Lean Startup and other frameworks like it provide us with powerful methodologies to test assumptions and evaluate just how meaningful our value propositions really are.
Step 2: Rhythm
Make the interaction fit the organic ebb and flow of human behavior.
The more natural something's rhythm feels, the more easily it fits into our lives.
Conversational UI mimics aspects of person-to-person communication, so interacting with a product or service can feel more natural. Chat is one way, but there are many more.
The HOOK Habit Model by Nir Eyal shows us that every sticky habit includes a Trigger, an Action, a Variable Reward, and a way to Invest. This gives us a blueprint for designing for lasting habits.
Step 3: Personality
Delight people and help them connect emotionally to your product or service.
Giving things personality lets us relate to them on a deep, visceral level.
A System Character gives your product or service human traits, making it easier for people to relate to it as if it were another person.
Emotional Data Visualization helps people intuitively understand abstract patterns in ways that inspire action. For example, Mindbloom's Life Game app visualizes a person's life as a tree. If the "My Relationships" leaf withers and turns brown, it should inspire me to spend more time with my family.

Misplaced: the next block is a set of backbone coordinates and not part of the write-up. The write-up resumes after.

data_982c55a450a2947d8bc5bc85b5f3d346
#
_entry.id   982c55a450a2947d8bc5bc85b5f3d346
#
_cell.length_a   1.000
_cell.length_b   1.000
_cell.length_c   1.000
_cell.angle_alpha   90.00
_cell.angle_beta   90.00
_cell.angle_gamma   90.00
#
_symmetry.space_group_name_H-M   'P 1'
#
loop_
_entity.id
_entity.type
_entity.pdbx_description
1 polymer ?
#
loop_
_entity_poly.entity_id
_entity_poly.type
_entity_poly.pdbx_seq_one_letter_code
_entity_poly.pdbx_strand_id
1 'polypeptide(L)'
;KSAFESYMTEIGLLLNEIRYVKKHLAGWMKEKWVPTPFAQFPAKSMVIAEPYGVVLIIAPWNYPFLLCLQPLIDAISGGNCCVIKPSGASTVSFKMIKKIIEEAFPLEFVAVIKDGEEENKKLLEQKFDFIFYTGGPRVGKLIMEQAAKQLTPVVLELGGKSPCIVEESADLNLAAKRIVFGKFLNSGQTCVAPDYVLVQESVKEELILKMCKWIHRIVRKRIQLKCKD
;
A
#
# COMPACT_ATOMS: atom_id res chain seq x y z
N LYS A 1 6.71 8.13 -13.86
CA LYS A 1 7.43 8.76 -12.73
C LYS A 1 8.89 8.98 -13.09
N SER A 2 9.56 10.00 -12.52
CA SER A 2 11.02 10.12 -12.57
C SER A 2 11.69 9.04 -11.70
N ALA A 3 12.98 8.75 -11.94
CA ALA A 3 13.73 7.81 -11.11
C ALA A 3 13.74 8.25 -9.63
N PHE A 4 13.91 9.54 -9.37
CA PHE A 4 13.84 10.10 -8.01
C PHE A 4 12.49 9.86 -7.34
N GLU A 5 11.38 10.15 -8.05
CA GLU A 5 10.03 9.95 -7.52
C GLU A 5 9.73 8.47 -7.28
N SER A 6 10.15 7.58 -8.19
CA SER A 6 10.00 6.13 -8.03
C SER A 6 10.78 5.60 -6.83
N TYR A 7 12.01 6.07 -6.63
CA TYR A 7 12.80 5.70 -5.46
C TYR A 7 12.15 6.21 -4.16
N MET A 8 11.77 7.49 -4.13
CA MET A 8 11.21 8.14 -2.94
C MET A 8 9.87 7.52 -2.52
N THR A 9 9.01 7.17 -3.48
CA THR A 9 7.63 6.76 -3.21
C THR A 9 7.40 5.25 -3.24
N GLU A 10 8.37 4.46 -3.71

Step 4: Endurance
Keep people interested by increasing your value over time.
Enduring relationships are the most meaningful ones.
Narrative Mapping gives us a way to plot a story around a long-term experience. Then, we can design things to enable that story.
Product as Hero Storyboard
Long time readers know I am completely obsessed with story architecture, and use it in many things: writing (of course…d3e.co
Continuous Analytics tells us if we're still giving people meaningful value, so we can decide whether to continue or change the relationship.
These aspects of the framework aren't limited to one step. They serve to enable us along our entire design journey.
These guide decision-making and keep people working towards the same vision. They come from applying your core values to the specific needs of the domain.
Design empathy helps us peek through the emotional lens through which people perceive what we make. This helps us when we want people to bond emotionally with our products.
The process follows the challenge, so as the challenge changes, the process must adapt. Whatever the process though, teams work best when people collaborate tightly, have creative freedom, and focus on value.
Show always beats tell. Make an artifact that represents your concept and provoke your stakeholders with it. This lets you test assumptions and make sure your idea creates the value it needs to.
It doesn't matter if all you have is a scenario to role-play, a sketch on paper, or a clay model. Create a prototype and show it to the people who need to build it, the people who need to buy it, the people who need to sell it, and most importantly, the people who need to use it.